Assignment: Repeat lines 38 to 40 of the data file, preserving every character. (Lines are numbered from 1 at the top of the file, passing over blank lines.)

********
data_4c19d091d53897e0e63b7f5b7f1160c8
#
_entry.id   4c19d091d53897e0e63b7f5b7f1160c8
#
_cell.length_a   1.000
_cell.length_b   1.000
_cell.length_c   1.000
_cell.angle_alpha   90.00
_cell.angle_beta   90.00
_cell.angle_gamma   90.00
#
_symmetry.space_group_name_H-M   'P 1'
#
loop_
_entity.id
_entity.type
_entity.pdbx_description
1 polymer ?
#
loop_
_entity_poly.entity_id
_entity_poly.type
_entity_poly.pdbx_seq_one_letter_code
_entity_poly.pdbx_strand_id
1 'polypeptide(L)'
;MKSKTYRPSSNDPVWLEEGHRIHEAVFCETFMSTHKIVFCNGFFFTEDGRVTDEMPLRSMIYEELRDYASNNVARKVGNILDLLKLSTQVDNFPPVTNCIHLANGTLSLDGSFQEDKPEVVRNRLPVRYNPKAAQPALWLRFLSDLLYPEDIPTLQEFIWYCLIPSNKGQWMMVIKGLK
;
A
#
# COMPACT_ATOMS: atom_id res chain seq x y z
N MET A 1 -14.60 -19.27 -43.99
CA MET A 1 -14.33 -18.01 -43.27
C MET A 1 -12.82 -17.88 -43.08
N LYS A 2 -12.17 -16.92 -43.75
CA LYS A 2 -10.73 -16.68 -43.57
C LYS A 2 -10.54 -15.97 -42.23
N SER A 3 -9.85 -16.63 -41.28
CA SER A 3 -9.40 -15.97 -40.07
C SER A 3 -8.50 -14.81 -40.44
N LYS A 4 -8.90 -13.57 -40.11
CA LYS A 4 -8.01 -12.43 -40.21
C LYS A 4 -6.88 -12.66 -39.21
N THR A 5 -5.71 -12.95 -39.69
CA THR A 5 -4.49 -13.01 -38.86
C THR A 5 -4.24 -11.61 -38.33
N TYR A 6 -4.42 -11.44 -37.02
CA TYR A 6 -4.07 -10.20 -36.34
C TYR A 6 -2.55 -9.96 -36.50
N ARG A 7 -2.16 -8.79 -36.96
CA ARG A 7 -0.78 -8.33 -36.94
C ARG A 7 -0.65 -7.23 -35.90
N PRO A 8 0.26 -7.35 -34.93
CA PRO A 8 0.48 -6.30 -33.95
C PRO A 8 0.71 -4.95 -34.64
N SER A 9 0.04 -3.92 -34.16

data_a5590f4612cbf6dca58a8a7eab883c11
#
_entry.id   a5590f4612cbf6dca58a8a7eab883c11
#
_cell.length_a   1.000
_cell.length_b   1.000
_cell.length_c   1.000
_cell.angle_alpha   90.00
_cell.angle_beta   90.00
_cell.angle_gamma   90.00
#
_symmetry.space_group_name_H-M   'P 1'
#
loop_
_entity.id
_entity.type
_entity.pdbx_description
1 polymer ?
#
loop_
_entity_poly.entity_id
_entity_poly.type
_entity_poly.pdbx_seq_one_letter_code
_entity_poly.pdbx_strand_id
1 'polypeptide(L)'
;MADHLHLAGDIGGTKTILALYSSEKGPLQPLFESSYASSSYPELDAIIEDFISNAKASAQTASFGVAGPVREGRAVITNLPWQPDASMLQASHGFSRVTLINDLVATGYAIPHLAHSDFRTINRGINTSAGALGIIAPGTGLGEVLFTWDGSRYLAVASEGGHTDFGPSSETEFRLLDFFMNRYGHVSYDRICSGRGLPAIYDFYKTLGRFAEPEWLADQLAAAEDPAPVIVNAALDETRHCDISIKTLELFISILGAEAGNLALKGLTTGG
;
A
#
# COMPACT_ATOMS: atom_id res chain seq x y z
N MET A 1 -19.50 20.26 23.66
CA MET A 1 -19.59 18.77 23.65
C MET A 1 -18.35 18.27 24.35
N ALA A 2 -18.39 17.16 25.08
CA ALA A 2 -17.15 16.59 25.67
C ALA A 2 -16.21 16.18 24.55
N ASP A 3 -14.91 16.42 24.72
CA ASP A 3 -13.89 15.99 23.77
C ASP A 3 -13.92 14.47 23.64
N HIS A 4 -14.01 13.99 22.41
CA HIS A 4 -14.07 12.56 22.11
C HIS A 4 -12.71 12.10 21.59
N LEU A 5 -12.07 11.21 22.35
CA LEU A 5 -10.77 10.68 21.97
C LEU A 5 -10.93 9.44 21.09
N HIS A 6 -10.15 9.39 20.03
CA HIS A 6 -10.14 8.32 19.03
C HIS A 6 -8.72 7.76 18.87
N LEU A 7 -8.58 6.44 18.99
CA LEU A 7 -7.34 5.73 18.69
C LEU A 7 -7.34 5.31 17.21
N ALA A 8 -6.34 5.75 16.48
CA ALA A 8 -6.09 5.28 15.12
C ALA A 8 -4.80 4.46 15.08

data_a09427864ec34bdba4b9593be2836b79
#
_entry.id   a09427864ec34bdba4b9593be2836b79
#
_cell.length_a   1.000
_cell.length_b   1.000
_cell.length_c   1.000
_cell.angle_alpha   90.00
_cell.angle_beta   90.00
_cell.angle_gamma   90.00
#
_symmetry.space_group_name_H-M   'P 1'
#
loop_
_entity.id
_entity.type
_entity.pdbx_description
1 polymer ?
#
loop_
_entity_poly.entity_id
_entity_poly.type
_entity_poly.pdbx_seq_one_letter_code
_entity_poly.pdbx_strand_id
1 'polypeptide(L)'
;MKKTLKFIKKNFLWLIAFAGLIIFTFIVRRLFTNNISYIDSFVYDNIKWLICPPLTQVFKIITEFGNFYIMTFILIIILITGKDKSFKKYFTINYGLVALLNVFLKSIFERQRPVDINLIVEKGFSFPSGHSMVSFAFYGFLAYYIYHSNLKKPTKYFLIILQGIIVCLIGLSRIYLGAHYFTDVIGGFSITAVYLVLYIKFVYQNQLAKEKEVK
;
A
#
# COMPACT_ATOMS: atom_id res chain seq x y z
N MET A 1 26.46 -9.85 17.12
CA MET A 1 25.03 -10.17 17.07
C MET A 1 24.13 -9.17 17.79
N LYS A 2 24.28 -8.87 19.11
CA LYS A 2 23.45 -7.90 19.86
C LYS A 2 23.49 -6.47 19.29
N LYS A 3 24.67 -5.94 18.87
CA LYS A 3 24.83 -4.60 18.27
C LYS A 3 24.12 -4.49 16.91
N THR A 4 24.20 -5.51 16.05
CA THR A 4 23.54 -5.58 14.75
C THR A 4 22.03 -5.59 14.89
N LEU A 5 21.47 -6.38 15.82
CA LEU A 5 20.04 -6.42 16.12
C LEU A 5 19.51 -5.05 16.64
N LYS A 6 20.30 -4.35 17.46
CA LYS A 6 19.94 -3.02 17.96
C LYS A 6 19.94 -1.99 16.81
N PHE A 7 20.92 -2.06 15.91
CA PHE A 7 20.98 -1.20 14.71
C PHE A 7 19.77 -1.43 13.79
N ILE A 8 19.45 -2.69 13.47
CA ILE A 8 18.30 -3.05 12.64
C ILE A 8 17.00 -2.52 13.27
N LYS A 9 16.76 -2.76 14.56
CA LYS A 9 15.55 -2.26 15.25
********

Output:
CA SER A 3 -9.40 -15.97 -40.07
C SER A 3 -8.50 -14.81 -40.44
N LYS A 4 -8.90 -13.57 -40.11